|Topic Review (Newest First)|
|11-20-2006 09:25 PM|
|sailingdog||Actually, I don't believe that having toilet facilities is enough...they have to have a permanent marine head, as opposed to a portapotti. IIRC the boats with portapotties don't qualify as a second residence. Loan payments, marina fees, maintenace are part of the cost of ownership and as such are not generally deductible. Marina fees and maintenance are deductible if the boat is used as a rental property...but you'd probably lose the secondary residence tax deduction.|
|11-20-2006 09:05 PM|
Little Chance of Change
The only suggestions to eliminate the deductibility of interest on second homes (that I've seen) have been associated with consumption tax or flat tax proposals. With the recent democratic victories in Congress, I wouldn't expect to see any such tax implemented in the near future.
Also, most boats that qualify (as well as expensive second homes) are manufactured and located on the east and west coasts -- both areas that generally go heavily for democratic candidates. Representatives from these states remember what the short-lived luxury tax did to the boating industry, and realize that the loss of deductibility of interest on second homes would seriously impact two important local industries.
Just my opinion.
|11-20-2006 07:11 PM|
|Gene T||For what it's worth - Interest is currently deductible as stated, but congress has discussed eliminating the deduction. It did not have enough support last year, next year may be different.|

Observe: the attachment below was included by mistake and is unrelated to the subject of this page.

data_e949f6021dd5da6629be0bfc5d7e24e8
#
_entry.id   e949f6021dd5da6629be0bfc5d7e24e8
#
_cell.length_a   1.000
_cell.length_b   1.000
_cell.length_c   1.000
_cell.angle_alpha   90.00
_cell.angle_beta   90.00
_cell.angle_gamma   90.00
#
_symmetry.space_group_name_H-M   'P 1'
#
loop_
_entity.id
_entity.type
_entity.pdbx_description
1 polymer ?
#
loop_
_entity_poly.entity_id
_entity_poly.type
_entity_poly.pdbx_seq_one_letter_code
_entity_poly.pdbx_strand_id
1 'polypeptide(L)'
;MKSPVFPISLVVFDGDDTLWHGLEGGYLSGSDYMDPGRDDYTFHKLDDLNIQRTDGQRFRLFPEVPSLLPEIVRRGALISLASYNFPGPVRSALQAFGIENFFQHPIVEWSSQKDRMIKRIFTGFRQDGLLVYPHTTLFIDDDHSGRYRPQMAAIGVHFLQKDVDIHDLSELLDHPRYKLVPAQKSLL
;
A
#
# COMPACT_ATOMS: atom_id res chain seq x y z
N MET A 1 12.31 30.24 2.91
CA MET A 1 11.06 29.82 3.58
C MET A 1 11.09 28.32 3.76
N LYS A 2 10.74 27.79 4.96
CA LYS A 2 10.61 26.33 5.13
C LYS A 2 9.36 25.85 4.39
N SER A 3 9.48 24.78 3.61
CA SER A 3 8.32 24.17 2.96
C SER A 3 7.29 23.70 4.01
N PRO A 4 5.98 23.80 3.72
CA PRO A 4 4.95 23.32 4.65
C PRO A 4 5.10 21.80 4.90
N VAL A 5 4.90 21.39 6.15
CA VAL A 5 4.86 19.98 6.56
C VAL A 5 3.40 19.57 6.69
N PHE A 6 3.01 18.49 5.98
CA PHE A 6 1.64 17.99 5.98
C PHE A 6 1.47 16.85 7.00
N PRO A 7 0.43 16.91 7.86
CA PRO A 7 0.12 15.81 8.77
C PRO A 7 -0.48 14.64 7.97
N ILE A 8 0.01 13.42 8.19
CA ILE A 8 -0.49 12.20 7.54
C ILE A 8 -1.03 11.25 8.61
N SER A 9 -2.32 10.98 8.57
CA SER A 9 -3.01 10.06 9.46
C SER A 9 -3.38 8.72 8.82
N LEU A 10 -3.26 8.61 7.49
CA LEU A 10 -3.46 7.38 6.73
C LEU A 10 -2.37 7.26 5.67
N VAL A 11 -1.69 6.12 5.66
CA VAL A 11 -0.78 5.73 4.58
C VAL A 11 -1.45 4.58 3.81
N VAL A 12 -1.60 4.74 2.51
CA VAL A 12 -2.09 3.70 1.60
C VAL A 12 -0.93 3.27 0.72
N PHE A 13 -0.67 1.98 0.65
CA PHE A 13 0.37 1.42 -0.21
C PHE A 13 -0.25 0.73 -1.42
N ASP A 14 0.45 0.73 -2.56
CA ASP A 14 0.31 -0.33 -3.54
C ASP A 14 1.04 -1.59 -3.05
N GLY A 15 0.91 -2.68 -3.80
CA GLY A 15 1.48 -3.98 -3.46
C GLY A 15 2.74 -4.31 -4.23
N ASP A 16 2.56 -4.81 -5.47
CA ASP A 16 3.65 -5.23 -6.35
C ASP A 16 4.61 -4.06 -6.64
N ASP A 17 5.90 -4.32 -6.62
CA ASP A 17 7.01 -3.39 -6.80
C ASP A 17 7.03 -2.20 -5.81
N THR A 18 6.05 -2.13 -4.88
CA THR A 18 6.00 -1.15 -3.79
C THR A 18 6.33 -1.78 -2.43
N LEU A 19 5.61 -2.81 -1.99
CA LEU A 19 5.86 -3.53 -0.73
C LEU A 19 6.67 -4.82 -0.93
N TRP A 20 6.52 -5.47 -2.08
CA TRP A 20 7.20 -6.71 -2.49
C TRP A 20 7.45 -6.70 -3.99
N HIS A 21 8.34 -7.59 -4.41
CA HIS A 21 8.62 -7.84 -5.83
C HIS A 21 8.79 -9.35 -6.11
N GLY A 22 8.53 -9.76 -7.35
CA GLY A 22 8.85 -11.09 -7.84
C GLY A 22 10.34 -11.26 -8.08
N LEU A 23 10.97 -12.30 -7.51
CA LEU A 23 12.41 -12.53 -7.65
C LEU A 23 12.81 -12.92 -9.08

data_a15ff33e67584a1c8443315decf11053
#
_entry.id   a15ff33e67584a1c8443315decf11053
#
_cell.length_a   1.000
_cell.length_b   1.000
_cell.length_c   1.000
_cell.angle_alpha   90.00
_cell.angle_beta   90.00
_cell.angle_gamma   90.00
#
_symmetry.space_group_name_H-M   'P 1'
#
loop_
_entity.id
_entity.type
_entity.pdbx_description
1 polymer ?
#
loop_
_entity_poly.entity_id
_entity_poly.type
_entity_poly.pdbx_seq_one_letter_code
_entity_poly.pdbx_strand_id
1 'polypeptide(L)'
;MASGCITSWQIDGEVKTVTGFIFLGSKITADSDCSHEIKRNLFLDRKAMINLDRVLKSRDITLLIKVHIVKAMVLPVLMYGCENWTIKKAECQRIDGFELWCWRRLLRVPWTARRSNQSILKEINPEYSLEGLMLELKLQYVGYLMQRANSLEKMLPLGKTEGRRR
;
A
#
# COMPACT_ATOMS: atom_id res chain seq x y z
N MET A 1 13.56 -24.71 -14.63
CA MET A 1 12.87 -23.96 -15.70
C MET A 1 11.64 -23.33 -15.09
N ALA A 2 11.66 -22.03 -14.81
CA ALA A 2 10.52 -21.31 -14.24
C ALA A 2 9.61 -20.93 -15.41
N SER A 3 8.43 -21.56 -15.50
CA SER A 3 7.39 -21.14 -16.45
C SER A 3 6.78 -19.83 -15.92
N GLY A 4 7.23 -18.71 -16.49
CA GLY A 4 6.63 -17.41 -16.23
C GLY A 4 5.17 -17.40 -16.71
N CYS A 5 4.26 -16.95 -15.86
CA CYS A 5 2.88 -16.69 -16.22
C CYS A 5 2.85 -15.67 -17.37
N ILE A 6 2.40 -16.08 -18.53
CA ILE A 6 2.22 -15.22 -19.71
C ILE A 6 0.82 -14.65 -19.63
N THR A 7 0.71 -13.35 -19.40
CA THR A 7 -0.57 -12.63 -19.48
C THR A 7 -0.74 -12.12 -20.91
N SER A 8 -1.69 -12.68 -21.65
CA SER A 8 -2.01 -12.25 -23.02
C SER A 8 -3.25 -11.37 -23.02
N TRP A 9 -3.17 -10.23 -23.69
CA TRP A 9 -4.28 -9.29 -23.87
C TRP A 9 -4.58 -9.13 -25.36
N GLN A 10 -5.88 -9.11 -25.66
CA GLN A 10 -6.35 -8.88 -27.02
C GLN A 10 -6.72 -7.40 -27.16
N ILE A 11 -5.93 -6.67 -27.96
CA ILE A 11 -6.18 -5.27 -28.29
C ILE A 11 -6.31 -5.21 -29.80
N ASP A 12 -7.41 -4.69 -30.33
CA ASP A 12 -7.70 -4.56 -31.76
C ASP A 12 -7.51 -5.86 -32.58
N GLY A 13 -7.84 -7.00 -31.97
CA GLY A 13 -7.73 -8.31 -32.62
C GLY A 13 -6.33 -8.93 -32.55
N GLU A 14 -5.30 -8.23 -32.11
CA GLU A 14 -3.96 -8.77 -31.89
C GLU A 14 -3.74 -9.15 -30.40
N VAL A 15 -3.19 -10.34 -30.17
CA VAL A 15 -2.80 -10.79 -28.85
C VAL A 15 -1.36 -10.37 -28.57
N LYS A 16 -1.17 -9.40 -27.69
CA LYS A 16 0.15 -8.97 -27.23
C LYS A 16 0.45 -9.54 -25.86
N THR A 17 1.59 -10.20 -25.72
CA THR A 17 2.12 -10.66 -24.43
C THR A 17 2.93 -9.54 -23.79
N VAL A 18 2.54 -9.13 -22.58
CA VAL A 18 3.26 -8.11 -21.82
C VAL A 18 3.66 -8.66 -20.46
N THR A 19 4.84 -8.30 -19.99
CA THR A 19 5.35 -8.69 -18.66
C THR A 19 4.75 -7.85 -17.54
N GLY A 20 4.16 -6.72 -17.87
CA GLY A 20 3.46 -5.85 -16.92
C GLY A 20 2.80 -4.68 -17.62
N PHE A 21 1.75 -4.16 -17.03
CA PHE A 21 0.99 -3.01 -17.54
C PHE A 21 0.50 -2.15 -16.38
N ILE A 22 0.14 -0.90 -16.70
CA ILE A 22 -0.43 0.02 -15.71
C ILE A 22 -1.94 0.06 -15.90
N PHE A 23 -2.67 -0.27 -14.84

|05-02-2002 06:41 PM|
The IRS eliminated the minimum stay portion of the requirement for a boat to qualify as a second home. It simply has to have the ability to accommodate you overnight (bunks, head, galley) and the mortgage (loan) needs to be secured by the boat.
|04-25-2002 01:50 AM|
It qualifies for interest deduction but often you have to request a year-end statement of interest paid as your lender may not do this automatically (as John above states). My sales tax in NY was not deductable (anymore)according to my accountant. There are some other expense items you can deduct if your business directly involves use of the boat. Check with your accountant. Search for Moby Dick in the hopes of writing a novel may not qualify.
|04-22-2002 12:17 PM|
Quite true. You can find the exact rule on the IRS site.. it is searchable. Ask your bank or loan company for a copy of the IRS form (1099 or 1098, I forget at this moment) that states your interest. For a boat loan... they generally will not send this automatically at the end of the tax yr.
|04-22-2002 09:42 AM|
Sailboats can be treated as a second home if they have sleeping, eating, cooking, and toilet facilities. There is a requirement that you spend some number of nights sleeing onboard (I believe it is a minimum of 10 nights but you''ll need to verify that number.) If you qualify the interest on your boat loan is deductible. If you itemize then I think the state sales tax is deductible as well. Marina fees and maintenance does not count.
|04-22-2002 08:52 AM|
Until the experts chime in, I''ll state that everything I have read about this indicates that only the interest on the loan you might have would be deductible on your federal taxes (assuming your boat has sleeping accomodations, a toilet, and cooking facilities).
I don''t believe (but am not entirely sure) that you can write off any other costs, unless the boat is used as a business, which is not part of your original question.
|04-22-2002 08:31 AM|
Does anyone have info about how a sailboat can become a second Home, e.g. can Loan payments, taxes, marina fees, maintenance cost get the write off?